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    Belgium narrowly rejects removal of US nuclear weapons

    An anti-nuclear demonstration in Kleine Brogel, where US nuclear heads are stored, in 2006. © Belga

    A resolution to remove US nuclear heads from Belgian territory was narrowly voted down by lawmakers on Thursday, with some arguing they were strategic to bolster Belgium’s international standing.

    The resolution, spearheaded by John Crombez of the Flemish socialist sp.a party, was rejected after a starkly polarised debate culminated in a 74-66 vote.

    The debate over the presence of nuclear weapons in the country was reignited last year, after a leaked document from the NATO Parliamentary Assembly essentially confirmed that Belgium was one of several NATO countries storing nuclear warheads for the US, doing away with years of “neither confirm nor deny” policy on the matter.

    In the aftermath of the leak, the sp.a-led resolution was brought to the Chamber after being approved at the Parliament’s Foreign Affairs Committee before the holiday break.

    Supported by the Flemish greens, the labour PDVA party and the centre-right cdH, the resolution sought to put Belgium on the path of removing the US’ nuclear weapons currently stored in the Kleine Brogel military base in Limburg, near the Dutch border.

    Additionally, it also aimed to push Belgium to become a signatory of the United Nations’ Treaty on the Prohibition of Nuclear Weapons (TPNW), the only legally binding agreement to ban nuclear weapons, which remains nevertheless unenforced for a lack of sufficient signatories.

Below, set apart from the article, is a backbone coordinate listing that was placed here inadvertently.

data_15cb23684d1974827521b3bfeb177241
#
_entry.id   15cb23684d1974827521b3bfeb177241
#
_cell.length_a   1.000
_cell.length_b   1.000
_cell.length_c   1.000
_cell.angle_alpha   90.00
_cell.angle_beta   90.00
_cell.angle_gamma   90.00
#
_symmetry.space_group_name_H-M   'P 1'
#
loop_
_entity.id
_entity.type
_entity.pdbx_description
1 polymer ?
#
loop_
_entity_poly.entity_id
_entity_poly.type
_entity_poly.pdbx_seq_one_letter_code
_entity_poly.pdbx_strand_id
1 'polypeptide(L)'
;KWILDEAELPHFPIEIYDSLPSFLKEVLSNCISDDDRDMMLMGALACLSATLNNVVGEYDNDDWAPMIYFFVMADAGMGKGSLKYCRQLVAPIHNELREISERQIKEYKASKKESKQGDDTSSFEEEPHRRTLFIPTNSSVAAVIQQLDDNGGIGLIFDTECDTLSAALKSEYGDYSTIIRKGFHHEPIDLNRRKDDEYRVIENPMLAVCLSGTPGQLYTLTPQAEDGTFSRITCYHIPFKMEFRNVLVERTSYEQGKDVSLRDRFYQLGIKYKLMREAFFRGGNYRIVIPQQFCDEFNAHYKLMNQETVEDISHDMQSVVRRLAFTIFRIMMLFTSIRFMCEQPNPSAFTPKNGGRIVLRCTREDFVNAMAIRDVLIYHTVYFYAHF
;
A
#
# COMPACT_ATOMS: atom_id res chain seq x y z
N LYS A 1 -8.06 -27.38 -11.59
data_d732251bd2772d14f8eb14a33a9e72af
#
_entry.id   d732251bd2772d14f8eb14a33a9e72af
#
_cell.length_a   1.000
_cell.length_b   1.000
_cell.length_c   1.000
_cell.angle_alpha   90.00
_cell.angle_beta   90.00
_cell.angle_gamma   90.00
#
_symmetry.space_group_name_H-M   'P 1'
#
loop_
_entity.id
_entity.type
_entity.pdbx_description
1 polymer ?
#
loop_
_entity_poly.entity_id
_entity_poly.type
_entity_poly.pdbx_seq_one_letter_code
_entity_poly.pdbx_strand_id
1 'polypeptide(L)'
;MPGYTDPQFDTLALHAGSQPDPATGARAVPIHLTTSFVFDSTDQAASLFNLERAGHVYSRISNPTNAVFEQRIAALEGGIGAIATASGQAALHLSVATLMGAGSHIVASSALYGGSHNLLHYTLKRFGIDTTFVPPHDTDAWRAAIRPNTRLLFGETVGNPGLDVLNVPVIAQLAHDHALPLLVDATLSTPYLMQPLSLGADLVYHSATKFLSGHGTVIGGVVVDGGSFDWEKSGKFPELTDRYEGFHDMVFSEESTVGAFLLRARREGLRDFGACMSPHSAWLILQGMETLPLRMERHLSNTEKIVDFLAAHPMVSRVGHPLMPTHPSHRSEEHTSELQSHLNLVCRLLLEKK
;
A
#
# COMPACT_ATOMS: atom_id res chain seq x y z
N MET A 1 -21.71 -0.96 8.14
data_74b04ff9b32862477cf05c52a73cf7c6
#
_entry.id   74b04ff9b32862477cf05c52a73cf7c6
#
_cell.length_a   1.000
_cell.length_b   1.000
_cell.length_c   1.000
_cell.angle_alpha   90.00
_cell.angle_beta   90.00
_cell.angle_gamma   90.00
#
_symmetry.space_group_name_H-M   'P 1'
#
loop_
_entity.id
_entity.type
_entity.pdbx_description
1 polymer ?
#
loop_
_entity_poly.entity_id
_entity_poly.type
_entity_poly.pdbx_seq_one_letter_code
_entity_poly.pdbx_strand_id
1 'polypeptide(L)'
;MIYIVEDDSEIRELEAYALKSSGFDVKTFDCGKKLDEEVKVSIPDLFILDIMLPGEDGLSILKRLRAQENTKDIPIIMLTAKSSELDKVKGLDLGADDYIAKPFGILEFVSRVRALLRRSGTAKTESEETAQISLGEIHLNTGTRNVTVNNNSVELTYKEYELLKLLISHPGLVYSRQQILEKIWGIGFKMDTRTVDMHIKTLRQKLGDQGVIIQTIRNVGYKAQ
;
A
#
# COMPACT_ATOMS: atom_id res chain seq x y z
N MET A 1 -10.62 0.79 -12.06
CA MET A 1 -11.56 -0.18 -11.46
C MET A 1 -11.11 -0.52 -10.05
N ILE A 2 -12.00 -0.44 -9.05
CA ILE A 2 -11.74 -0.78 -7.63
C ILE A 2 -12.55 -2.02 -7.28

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    Theo Francken, a lawmaker with the Nieuw-Vlaamse Alliantie (N-VA), argued that the presence of the nuclear weapons in Belgium was not only crucial for the NATO military alliance, headquartered in Brussels, but also to Belgium’s “international reputation.”

    “I’m thinking of international recognition, international reputation-building and international diplomatic headquarters,” he argued, after saying that supporting the continued presence of warheads in the country did not mean “advocating for weapons of mass destruction.”

    “Belgium has no nuclear weapons and Belgium does not want nuclear weapons — NATO does,” he said, adding that the alliance had a “very sensible,” strategy aimed at deterring “rogue states.”

    Along with the N-VA, MPs of the far-right Vlaams Belang (VB) and of the Francophone and Flemish liberal parties, MR and Open Vld, were among the detractors of the resolution.

    Austria is the only EU country to have both signed and ratified the TPNW, which requires at least 50 parties to sign and ratify it to be enforceable.

    Along with other NATO member countries —including those known to possess a nuclear weapon like the US, France or the United Kingdom— Belgium has signed and ratified the Non-Proliferation Treaty (NPT), signed in 1968.

    While the NPT’s stated objective is to “prevent the spread of nuclear weapons and weapons technology” by banning countries from acquiring a nuclear bomb, it includes provisions allowing its already nuclear-armed signatories to “share the benefits of peaceful nuclear technology.”

    Gabriela Galindo
    The Brussels Times